ON THE SCENE: Schools trying to keep students active
The spring sports season for local schools and other activities are on hold due to the coronavirus pandemic, but that does not mean Lake Placid and Keene central schools are not working hard to keep their kids healthy. They are, yet the activities are not competitive and filling newspaper sports pages with the prowess in baseball, softball, tennis and track and field.
“The first piece of their physical health is food delivery,” said Lake Placid Central School Superintendent Roger Catania. “We are providing ongoing food delivery and food service for kids to ensure they have access to meals, breakfast, lunch and in some cases, additional provisions.”
The school has received a lot of donations that include everything from produce to supermarket gift cards to with many volunteering to help deliver the packages to people’s homes. At both schools, sports teams are on hold, waiting until Gov. Andrew Cuomo decides when or if schools can reopen. Physical education, however, is continuing — though in a different format. Gone are gym classes, and in their place are online learning and coaching from afar along with weekly assignments.
“Our PE teachers are structuring things for kids, which in many cases is requiring kids to keep daily logs and journals of what they are doing,” said Catania. “The teachers outline potential activities and challenges for the kids, activities that they are required to take.”
At both schools, the athletic directors are seeking ways to draw students away from the addictive presence of their computers and cellphones for at least a few hours a day to give attention to maintaining and improving their physical health.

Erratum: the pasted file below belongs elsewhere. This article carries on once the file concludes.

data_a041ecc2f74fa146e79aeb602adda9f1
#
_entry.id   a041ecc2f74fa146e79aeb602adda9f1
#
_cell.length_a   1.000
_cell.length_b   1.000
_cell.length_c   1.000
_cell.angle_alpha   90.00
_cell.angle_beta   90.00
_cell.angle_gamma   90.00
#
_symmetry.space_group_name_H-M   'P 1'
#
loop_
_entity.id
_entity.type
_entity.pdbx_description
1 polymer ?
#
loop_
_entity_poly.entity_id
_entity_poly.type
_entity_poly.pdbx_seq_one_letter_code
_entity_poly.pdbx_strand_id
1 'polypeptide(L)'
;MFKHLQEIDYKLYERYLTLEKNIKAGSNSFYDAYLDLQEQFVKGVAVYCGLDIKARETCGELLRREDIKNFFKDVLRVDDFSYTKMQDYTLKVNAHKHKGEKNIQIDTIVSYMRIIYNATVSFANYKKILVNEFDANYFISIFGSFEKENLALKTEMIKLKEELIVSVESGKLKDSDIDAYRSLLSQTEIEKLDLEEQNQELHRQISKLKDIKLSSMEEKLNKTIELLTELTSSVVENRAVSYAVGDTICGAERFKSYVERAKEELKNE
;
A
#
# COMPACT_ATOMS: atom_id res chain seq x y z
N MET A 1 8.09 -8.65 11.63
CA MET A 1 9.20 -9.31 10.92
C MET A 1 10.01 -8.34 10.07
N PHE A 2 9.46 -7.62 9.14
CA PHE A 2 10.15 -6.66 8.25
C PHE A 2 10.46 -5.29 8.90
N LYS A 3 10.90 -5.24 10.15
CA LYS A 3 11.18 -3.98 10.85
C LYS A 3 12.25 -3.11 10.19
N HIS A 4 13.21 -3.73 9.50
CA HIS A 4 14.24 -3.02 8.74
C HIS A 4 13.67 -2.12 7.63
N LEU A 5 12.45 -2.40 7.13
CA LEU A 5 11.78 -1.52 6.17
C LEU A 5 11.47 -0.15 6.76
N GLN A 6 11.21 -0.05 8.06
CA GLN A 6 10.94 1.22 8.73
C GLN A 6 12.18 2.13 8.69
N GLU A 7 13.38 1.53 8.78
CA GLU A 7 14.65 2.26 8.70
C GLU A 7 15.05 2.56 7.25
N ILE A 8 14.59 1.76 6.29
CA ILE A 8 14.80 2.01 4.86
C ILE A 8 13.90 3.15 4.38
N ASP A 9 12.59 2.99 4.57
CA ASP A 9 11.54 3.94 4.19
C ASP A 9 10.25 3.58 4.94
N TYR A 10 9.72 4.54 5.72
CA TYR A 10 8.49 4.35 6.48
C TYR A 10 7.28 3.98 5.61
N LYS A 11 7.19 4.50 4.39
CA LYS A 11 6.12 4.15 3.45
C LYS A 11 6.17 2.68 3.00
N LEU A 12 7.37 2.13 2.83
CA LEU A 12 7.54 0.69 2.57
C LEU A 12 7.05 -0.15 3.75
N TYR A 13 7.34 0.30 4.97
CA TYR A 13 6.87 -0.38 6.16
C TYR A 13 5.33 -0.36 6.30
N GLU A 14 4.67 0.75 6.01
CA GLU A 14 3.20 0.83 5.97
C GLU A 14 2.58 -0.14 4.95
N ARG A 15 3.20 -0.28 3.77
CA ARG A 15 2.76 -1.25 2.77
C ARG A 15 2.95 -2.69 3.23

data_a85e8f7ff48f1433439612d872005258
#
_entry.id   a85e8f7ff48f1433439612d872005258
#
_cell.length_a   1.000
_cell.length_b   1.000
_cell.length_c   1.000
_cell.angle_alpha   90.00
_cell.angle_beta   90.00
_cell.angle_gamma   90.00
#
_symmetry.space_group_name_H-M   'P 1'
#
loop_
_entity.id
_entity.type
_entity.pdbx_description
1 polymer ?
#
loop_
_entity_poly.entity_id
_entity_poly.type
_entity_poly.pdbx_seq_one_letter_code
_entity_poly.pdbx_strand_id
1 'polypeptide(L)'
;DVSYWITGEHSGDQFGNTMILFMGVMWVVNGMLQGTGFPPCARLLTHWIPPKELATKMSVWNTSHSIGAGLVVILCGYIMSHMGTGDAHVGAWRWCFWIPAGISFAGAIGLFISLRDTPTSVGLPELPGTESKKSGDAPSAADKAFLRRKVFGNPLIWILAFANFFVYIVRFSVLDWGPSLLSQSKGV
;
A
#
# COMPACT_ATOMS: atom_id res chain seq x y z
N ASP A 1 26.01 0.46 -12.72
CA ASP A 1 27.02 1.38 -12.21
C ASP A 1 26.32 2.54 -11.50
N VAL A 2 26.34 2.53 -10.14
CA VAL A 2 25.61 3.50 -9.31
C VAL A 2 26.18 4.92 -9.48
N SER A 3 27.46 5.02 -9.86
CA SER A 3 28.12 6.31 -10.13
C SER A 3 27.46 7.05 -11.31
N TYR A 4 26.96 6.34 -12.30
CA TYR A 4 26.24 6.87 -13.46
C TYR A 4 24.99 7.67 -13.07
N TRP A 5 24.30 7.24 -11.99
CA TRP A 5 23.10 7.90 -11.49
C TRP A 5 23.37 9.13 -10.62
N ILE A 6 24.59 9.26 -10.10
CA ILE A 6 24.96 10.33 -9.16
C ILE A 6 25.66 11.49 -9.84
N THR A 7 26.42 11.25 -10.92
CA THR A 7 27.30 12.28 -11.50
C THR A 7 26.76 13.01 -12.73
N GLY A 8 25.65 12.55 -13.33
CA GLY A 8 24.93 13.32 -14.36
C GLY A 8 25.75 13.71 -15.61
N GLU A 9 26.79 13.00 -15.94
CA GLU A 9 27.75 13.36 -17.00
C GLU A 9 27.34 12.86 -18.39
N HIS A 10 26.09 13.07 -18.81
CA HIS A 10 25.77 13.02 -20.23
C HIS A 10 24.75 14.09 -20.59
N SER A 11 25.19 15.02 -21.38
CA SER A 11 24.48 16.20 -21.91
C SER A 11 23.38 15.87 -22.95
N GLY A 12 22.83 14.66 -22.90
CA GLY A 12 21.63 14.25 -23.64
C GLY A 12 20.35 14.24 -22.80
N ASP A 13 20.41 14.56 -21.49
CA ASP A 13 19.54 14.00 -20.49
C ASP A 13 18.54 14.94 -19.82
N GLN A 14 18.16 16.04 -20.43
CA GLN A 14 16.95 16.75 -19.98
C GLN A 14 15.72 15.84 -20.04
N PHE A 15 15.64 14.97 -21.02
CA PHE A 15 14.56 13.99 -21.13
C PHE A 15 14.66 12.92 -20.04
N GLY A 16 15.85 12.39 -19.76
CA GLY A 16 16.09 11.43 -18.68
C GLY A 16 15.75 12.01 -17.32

“Each week I throw on a physical activity log where the kids try to be active all week,” said Matt Mills, Keene Central School athletic director. “They log their activity and send that back to me by the end of the week. I look it over, provide them feedback, and return it to them to do it again the following week. For (grades) 6 through 12, I have been posting different apps of at-home workouts where they are using their bodies. They don’t have to have any weights or anything like that. They’re doing squats, pushups, sit-ups, lunges, step-ups. I find videos online so they can put to use activities they can see. I also have the kids read and review interesting articles that revolve around fitness and nutrition. They are finding lots of great articles that are being posted by leading athletes on how they are responding to COVID-19.”
Athletic directors and school administrators agree that continuing physical education is essential, that the more active students are, the better they do in school. Their grades go up, their social well-being is increased, and they handle anxiety and stress a little better. Also, they recognize that COVID-19 is providing an education that people will be learning from for decades to come.